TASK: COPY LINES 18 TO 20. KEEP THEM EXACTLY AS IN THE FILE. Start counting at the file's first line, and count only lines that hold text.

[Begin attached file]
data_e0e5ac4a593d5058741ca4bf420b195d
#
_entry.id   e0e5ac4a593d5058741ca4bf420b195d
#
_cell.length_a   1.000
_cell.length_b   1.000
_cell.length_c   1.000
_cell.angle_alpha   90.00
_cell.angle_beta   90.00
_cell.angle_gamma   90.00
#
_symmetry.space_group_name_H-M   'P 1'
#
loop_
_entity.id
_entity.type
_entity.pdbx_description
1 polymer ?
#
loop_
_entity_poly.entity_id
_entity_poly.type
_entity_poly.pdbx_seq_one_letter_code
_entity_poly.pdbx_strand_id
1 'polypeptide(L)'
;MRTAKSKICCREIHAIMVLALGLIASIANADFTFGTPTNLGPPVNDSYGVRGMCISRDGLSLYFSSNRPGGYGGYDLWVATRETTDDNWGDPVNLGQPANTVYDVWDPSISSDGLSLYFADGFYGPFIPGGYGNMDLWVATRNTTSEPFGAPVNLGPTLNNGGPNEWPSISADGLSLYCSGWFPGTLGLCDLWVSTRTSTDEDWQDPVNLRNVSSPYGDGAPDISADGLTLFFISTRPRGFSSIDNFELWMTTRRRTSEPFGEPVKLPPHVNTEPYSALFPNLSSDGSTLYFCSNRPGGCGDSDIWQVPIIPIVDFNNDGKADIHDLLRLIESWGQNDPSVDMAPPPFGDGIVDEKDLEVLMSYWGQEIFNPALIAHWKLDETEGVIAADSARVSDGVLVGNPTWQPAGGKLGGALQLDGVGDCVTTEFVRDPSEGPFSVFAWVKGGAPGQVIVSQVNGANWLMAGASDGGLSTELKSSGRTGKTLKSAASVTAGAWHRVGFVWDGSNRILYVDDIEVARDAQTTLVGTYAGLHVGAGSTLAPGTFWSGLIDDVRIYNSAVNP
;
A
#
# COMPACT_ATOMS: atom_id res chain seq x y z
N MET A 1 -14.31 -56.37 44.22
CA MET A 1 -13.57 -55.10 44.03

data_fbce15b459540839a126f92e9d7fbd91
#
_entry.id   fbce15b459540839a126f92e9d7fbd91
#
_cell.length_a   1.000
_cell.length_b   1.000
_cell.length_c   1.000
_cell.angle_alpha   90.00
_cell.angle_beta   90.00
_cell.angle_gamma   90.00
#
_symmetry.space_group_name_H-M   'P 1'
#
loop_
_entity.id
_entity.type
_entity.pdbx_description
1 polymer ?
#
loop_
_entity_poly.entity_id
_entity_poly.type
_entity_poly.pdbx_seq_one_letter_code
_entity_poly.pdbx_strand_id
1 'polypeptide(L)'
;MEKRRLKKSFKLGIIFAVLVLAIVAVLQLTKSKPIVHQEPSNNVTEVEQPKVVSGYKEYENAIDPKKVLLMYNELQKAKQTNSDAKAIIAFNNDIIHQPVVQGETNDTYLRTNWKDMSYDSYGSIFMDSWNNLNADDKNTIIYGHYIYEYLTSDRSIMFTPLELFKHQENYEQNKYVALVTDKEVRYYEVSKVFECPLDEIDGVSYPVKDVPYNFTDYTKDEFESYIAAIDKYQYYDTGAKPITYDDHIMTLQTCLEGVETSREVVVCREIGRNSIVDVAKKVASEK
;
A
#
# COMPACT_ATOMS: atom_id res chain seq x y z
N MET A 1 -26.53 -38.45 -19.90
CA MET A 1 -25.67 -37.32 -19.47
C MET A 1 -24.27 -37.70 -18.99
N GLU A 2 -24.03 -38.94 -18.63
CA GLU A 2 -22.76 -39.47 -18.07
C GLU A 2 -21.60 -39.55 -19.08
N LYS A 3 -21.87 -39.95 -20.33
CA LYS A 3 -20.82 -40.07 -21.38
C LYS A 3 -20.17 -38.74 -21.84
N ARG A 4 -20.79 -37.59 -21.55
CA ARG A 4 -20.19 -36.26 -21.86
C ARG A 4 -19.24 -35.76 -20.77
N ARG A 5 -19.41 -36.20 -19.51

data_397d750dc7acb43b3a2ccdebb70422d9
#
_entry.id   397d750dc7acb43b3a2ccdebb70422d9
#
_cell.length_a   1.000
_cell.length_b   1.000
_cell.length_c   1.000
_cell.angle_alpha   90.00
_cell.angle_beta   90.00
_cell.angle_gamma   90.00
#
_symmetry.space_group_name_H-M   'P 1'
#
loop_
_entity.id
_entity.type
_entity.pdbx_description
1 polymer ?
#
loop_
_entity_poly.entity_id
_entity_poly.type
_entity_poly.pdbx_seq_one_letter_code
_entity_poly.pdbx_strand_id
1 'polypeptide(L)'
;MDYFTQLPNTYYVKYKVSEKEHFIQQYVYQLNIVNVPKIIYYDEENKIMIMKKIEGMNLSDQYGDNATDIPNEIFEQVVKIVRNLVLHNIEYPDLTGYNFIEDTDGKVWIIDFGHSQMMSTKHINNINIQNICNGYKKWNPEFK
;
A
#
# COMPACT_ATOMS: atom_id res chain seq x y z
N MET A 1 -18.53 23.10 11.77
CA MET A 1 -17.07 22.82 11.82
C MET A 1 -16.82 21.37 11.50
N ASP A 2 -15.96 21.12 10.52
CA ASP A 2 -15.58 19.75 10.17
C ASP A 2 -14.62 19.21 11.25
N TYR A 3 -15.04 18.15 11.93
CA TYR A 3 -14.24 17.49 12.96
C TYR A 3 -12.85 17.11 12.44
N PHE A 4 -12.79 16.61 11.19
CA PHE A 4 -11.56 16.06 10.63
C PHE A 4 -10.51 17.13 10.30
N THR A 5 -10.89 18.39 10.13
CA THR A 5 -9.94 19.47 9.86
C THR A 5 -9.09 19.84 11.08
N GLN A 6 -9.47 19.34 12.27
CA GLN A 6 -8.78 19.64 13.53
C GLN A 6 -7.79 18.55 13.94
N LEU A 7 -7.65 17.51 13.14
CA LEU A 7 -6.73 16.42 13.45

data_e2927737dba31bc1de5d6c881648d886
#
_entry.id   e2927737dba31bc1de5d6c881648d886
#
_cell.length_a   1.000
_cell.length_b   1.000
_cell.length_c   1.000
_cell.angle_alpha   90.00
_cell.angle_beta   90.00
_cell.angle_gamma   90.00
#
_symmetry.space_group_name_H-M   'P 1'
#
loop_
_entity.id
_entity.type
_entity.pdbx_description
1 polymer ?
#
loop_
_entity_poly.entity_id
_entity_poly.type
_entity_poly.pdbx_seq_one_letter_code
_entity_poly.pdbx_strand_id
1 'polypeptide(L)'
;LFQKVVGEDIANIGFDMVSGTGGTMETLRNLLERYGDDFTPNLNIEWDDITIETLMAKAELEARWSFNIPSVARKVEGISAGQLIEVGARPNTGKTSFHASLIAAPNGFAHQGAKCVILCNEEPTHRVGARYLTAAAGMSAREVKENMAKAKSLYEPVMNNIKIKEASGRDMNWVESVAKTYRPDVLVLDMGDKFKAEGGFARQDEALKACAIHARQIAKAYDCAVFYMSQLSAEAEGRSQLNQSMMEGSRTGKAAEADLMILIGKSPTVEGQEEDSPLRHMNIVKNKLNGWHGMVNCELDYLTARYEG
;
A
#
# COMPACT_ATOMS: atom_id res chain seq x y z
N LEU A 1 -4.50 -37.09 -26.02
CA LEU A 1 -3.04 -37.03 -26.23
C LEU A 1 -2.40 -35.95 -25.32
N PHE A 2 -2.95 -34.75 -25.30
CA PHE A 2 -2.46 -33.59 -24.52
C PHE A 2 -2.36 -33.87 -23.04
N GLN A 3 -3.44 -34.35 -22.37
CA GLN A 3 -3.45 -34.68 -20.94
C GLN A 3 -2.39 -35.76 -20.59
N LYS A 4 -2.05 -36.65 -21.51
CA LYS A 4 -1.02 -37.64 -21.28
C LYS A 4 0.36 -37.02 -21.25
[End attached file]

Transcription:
1 polymer ?
#
loop_